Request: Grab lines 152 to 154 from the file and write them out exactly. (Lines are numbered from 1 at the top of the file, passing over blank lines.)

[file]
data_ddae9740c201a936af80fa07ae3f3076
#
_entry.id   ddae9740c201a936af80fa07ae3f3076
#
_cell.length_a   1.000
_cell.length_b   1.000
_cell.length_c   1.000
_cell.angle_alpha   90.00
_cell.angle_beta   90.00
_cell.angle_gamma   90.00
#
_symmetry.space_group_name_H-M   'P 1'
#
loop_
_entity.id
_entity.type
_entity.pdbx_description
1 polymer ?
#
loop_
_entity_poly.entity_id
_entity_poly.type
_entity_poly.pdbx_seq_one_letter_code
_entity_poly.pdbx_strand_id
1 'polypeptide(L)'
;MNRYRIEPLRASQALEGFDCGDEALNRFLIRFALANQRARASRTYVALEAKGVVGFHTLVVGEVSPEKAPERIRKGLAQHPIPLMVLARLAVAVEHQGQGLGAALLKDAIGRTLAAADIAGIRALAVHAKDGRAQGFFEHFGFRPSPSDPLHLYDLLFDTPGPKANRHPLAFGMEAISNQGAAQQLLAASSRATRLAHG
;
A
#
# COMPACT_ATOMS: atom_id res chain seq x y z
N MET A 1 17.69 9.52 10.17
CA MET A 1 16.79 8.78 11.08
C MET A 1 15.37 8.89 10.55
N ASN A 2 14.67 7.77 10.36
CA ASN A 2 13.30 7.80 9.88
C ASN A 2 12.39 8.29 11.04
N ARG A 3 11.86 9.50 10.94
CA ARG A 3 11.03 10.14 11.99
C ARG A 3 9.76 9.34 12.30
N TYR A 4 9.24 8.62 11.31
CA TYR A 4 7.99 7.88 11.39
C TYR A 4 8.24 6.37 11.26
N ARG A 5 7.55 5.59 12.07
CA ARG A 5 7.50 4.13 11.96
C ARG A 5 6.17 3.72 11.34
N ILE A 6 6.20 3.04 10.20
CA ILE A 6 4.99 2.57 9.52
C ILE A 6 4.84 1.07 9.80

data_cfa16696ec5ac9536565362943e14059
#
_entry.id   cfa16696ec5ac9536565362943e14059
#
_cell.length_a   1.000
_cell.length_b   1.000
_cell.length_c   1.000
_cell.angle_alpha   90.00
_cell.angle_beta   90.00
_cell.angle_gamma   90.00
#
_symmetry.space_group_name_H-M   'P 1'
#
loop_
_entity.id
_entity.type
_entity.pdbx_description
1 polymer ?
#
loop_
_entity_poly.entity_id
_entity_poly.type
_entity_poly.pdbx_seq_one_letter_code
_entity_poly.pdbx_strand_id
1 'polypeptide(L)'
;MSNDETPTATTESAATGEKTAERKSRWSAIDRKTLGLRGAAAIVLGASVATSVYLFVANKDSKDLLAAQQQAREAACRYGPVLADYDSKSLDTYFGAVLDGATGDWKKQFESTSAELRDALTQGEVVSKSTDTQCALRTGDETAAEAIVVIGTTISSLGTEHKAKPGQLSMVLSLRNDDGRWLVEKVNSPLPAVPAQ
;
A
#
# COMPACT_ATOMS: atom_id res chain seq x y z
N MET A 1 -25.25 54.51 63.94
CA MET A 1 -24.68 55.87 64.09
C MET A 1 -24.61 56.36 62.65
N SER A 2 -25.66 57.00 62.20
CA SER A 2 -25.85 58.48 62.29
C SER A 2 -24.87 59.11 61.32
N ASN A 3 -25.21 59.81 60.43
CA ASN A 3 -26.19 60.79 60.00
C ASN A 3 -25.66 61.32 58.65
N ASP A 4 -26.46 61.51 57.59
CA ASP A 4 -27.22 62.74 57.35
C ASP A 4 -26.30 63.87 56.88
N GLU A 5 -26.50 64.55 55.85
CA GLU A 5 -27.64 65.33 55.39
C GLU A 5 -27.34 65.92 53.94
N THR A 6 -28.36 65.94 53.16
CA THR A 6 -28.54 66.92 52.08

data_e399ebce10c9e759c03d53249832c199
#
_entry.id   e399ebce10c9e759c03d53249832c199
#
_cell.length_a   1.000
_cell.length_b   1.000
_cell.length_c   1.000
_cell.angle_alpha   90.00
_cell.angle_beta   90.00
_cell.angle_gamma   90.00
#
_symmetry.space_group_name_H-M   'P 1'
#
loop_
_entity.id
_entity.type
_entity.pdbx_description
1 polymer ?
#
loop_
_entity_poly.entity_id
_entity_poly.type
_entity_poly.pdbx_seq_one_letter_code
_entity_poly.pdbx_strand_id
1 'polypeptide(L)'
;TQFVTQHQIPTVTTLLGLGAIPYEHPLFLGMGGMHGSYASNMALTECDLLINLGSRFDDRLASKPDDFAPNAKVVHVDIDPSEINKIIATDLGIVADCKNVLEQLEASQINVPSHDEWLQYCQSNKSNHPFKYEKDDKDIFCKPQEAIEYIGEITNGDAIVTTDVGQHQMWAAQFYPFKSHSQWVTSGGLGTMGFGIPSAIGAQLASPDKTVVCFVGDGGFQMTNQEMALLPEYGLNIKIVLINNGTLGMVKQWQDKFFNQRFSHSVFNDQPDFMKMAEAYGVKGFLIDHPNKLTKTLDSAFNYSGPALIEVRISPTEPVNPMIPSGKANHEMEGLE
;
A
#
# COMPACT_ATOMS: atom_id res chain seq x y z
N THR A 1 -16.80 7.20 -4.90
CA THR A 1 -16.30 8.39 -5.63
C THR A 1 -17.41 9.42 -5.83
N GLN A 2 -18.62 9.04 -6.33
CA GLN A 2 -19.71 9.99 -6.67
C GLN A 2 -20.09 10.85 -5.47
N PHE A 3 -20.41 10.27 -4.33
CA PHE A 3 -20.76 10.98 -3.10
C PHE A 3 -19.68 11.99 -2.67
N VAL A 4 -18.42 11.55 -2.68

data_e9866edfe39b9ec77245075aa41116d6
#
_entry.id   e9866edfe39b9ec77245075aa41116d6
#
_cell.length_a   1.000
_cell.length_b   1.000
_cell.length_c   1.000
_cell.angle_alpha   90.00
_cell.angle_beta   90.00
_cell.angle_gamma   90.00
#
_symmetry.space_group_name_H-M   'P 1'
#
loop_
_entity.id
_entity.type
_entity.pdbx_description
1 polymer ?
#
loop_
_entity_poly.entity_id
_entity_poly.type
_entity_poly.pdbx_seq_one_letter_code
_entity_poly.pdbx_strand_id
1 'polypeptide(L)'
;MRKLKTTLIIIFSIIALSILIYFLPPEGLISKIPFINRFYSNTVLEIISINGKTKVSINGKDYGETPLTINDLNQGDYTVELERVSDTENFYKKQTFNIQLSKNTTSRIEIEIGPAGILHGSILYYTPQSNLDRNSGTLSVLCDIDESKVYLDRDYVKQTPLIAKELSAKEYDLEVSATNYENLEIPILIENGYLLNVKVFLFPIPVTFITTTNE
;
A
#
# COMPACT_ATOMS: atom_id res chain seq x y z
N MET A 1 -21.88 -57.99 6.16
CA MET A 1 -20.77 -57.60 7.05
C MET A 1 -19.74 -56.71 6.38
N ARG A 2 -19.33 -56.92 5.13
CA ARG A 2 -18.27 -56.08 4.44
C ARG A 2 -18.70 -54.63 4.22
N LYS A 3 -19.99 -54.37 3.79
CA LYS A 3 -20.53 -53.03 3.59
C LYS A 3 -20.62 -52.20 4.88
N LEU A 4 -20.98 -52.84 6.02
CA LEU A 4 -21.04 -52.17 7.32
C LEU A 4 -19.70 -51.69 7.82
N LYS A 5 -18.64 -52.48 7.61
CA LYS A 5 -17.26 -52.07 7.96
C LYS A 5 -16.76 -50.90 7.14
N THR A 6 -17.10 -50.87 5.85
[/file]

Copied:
_entity.pdbx_description
1 polymer ?
#